Point of View

Valentine’s Day: time to be romantic or thoughtfully so?

BY ALI NAQVI –

Most people have no idea what Valentine’s Day is all about in terms of its origin and history. Well, nobody bothers to give it a few seconds of their ‘busy’ lives to at least look up Wikipedia. I will not delve into the history of Roman festival of Lupercalia and how it came to be known as Valentin’s Day or the history of the Saint for whom the occasion was later named after. If my reader has read this far, I am sure he/she will look it up.

Should we celebrate 14th February as Valentine’s Day? Whenever there is a ‘should’ in a question, it becomes vague and at times nonsensical. If you are fortunate enough to find a moment or an occasion that is worth celebrating there is no point in letting it go by. Why most people, in our society, become circumspect, indecisive and intolerant to the extent of violence in matters related to happiness and pleasure?

Did you ever encounter the question whether we should be sad and sorrowful when something tragic happens to us? We don’t, because we know there is no other way to go about it. Happiness, pleasure and the feelings of joy have always looked down upon by most religions. It is this religious conditioning that makes pleasure guilt and celebration undesirable. It is difficult to emerge from the quagmire of conditioning even if you know what you believe is contrary to reason and truth.

Valentine's Day is celebrated across the world to express love.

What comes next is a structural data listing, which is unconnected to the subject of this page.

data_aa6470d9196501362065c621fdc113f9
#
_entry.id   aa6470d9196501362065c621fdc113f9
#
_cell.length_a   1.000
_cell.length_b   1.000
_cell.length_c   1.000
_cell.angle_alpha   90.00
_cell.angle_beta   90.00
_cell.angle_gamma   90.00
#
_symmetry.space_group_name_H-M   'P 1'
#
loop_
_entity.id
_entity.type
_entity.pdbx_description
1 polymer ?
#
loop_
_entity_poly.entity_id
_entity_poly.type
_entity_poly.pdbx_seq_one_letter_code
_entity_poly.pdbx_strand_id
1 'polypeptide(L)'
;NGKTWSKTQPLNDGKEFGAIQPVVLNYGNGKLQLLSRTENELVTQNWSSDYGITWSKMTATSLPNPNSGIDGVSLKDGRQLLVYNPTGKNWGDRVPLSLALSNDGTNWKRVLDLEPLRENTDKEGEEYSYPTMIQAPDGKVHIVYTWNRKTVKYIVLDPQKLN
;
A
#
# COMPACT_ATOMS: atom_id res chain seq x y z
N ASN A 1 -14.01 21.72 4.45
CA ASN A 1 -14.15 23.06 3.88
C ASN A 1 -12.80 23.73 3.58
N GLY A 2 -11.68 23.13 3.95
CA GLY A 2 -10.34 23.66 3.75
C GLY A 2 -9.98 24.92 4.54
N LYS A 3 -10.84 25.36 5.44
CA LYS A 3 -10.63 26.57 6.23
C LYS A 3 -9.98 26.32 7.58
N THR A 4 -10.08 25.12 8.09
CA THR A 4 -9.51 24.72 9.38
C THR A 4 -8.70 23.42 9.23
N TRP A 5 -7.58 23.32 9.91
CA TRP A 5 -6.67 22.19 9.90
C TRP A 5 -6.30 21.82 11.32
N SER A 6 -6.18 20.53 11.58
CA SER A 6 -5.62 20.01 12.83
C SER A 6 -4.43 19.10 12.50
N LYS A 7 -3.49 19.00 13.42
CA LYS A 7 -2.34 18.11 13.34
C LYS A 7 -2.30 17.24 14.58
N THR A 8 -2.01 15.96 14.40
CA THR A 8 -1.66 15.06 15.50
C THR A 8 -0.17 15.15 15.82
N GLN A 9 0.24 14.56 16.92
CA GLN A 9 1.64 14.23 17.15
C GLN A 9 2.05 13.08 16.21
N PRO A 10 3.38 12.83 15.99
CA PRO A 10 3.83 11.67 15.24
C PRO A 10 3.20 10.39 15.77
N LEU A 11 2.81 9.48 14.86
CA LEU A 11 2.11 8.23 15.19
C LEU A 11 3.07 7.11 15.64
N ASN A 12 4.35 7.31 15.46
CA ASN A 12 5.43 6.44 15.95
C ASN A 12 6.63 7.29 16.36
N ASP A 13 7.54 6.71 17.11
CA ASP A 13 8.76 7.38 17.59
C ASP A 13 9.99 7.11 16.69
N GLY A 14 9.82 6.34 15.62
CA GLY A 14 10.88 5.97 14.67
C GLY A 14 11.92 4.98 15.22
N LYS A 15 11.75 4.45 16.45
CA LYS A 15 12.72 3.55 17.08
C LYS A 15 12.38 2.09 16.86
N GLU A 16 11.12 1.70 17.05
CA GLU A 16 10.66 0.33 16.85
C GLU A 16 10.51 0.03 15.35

Those who sincerely think that it is not appropriate to express one’s feelings of love on Valentine’s Day have the choice not to do so. The problem arises when people choose for others. Instead of keeping themselves to their own notions of right and wrong they try to get the world on the path of righteousness.

When we say humans are the best of creatures, we mean that we have the higher ability to do things other animals cannot. Take communication for example. All animals do that, but man acquired the ability to transcend the simple communication to the most intricate and advanced moods of interaction we call language. It does not stop here, the language in its turn is further refined into art, literature, poetry and music.

AJM, a company dedicated to the promotion of music in Pakistan, has recently started a competition for Valentine’s Day on Facebook called “Valentin’s Day Challenge”. It was an open invitation to anyone who likes to express his/her feelings of love in a romantic way either by singing, poetry recitation or a romantic thought. Unlike AJM’s previous Meray Paas Tum Ho Challenge the people seemed reluctant to participate in this one. Maybe we are a society open to violence, corruption and falsehood but not to love and affection.

When are we going to grow up as a nation? When are we going to be mature enough to see the essence of things rather than the outward appearance? Western culture and eastern culture are terms that divide people. Discrimination on the basis of culture has done more harm than a dominant culture has ever done to its weaker counterpart. Valentine’s Day or no Valentin’s Day, that is not the question. The real questions are not usually bothered and mostly taken for granted.